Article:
These numbers, tragic as they are, were not the story. They were merely the context for the coup that deposed Haitian President Jean-Bertrand Aristide on February 29. It is only natural to wonder, given the nation's current efforts to bring democracy to Iraq, why the same system was failing yet again just 150 miles from Miami, why there were more dark faces overturning cars and lighting tire barricades afire.
Just as quickly, the rebels reached Port-au-Prince, and the why no longer mattered. Aristide was besieged again, as he had been during a 1991 coup, when he was forced from power by the Haitian Front for Advancement and Progress (FRAPH), a group allied with former dictator Jean-Claude Duvalier. In 1994, out of a sense of moral obligation and a desire to stave off the exodus of Haitian refugees, 20,000 U.S. marines forcibly restored Aristide to power. In February, this cycle repeated itself when our nation heaved a collective sigh of resignation, and dispatched a few thousand Marines, to avoid “a bloodbath”, in U.S. Secretary of State Colin Powell's formulation.
The question for most of the international community was not whether to intervene – most observers accepted Powell's analysis – but who to blame for the failure. Aristide's critics say he strayed too far from his promises. To some he was a tyrant; to others, merely ineffectual. His supporters have another view. They criticize the United Nations and the State Department for pressuring Aristide to accept an economic structural adjustment program in exchange for expediting his return to power – a deal that allegedly made it difficult for Aristide to carry out the reforms he had promised. Some in the Congressional Black Caucus even claim that Washington and Paris engineered his failure as retribution for criticizing their economic policies.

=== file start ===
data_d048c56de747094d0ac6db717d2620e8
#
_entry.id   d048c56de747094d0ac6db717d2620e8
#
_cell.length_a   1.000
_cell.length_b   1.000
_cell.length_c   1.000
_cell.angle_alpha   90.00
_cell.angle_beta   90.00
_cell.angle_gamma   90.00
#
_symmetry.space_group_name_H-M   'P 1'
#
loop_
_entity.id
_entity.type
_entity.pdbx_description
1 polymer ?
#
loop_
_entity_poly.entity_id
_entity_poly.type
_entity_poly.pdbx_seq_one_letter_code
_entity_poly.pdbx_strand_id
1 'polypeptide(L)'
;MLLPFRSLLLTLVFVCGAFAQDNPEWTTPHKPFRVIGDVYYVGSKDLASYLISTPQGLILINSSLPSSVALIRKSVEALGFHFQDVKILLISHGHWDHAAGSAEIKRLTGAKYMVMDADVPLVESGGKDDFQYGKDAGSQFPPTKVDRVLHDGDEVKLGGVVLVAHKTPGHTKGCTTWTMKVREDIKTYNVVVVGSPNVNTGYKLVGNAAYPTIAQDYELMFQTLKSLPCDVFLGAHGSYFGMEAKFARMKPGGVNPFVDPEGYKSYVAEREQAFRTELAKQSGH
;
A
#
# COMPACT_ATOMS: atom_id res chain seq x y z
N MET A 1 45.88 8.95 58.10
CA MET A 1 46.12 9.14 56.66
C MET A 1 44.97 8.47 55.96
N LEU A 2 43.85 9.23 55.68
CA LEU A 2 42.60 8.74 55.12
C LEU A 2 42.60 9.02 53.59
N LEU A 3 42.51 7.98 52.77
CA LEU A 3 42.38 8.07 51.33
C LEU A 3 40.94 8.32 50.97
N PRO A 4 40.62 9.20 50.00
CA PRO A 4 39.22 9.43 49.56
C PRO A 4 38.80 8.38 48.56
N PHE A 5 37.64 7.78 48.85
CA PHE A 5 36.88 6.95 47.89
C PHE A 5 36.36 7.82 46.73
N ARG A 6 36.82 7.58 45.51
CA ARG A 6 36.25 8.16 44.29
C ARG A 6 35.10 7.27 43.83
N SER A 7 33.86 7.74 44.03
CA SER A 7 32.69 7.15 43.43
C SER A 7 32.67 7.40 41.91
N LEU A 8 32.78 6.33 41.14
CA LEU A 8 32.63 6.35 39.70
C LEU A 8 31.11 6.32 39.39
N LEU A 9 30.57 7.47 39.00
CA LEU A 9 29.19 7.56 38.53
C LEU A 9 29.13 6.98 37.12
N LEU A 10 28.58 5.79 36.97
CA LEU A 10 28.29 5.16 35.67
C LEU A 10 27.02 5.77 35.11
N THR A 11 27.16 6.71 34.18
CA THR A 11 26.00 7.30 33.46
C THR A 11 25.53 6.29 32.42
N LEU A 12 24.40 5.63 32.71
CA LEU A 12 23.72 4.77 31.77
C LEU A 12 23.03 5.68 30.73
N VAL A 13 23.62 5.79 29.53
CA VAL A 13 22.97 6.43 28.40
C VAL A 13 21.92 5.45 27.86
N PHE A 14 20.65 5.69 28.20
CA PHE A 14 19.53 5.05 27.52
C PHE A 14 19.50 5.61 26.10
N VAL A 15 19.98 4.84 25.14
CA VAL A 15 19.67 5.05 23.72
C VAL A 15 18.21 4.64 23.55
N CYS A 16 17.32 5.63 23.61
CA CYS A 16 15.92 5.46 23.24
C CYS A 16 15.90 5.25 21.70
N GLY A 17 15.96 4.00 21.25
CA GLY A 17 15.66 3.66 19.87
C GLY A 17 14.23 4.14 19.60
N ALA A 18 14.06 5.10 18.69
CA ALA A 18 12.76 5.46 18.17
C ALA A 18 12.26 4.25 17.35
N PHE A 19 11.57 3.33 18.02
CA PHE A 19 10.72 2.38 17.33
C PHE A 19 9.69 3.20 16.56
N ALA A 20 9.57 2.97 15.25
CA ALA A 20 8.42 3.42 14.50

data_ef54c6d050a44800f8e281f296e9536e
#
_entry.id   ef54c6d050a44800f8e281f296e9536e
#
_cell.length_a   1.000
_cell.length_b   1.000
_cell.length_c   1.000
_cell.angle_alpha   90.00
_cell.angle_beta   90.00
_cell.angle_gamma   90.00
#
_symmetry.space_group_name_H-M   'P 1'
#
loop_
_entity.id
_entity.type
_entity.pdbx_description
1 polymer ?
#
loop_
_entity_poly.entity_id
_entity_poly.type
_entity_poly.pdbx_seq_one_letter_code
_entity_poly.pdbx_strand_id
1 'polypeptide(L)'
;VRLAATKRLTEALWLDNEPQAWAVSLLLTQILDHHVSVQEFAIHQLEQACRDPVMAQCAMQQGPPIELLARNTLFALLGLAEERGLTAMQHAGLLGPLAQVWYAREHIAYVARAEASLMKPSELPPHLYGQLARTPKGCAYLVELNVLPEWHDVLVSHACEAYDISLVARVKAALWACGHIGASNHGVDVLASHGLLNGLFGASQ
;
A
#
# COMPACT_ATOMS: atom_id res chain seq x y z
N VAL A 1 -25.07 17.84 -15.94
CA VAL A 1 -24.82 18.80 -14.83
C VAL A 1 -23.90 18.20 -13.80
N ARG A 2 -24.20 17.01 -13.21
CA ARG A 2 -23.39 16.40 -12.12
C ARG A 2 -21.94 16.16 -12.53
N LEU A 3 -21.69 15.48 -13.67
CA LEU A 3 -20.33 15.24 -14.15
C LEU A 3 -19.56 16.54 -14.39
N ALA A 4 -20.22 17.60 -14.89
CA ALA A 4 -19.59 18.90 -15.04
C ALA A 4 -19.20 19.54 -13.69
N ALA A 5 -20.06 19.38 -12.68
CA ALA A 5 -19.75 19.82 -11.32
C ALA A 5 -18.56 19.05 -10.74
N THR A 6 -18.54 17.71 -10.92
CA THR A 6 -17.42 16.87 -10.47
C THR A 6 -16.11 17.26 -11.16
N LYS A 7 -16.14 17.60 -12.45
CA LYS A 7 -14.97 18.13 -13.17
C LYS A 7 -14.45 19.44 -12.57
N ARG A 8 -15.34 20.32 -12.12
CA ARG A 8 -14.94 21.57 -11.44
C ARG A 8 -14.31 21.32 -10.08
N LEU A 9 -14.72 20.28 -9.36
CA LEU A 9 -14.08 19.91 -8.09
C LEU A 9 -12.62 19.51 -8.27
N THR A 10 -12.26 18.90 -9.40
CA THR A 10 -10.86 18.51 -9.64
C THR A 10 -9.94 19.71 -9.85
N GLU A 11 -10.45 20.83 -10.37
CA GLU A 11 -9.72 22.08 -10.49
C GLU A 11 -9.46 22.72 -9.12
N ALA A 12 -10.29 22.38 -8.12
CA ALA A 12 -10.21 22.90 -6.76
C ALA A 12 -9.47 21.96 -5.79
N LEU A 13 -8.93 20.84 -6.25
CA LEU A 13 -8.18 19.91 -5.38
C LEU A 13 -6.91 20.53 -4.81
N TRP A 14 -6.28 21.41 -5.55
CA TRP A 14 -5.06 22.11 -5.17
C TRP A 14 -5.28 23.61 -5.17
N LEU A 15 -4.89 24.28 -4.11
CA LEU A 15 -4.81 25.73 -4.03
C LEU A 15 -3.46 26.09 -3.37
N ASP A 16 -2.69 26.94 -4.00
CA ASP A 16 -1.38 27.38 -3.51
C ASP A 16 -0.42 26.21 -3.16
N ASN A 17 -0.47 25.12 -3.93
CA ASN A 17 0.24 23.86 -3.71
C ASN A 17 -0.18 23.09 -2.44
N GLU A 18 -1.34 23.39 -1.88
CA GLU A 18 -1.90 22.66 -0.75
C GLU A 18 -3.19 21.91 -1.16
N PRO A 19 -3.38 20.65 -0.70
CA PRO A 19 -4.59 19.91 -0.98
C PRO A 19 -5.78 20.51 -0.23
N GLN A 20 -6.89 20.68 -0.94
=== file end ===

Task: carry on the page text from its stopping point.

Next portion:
Haitian-American activist Serge Lilavois, 57, is one of those who argues that the reform efforts Aristide proposed never had a chance.
“If you don't have enough money, you're going to find people in disagreement with you,” said Lilavois, organizer of the Coalition to Resist the February 29 Coup in Haiti, a New York-based group convinced that Aristide was “coup-d'napped”, when Marines escorted him onto a military plane bound for the Central African Republic. The Coalition says the press exaggerated the human rights abuses of Aristide's partisans, which they allege numbered only a fraction of those committed by the rebels who deposed him. Lè yo vle touye chen yo di'l fou, goes the Kreyol saying – when they want to kill a dog they say it's crazy.
The Coalition has attempted to spread this message, but so far it has not moved beyond the Haitian community, which is itself very divided over the issue. Haitian braceros right across the Dominican border have even less political influence and information than their countrymen in New York City. Indeed, many of the workers of Haitian descent are too poorly educated to recognize pictures of their country's ousted president when Pedro shows it to them.
In fact, the batey's ethnic divisions are a more pressing issue for most of the braceros. The plantations are segregated by antihaitianismo, a word that means exactly as it sounds. Haitians suffer tremendous discrimination, even within the economic ghetto of the bateyes. They live apart from the Dominicans and Dominican-Haitians, who are anxious to distinguish themselves from those of even marginally lower social standing, says Pedro.
“Trujillo made the division between Haitians and Dominicans in the batey,” says Pedro, referring to the assassinated former Dominican dictator who, in 1937, attempted to “whiten” the country by slaughtering 30,000 Haitians in a tragedy known as the River Massacre. “Dominican people feel they are Spanish people and it's a lie. They don't acknowledge African culture. You have to break the idea that white people are superior.”
The policies of Trujillo, who incidentally was a sugar cane plantation guard as a young man, merely exacerbated an existing hatred, according to Pedro. In fact, the River Massacre took its name from a Spanish slaughter of French pirates on the island during the colonial era; this gives one a sense of the roots of racial hatred that persist on the island of Hispaniola today. It is not surprising that a people whose national identity was defined on these pretenses has suffered from discord ever since, according to Pedro.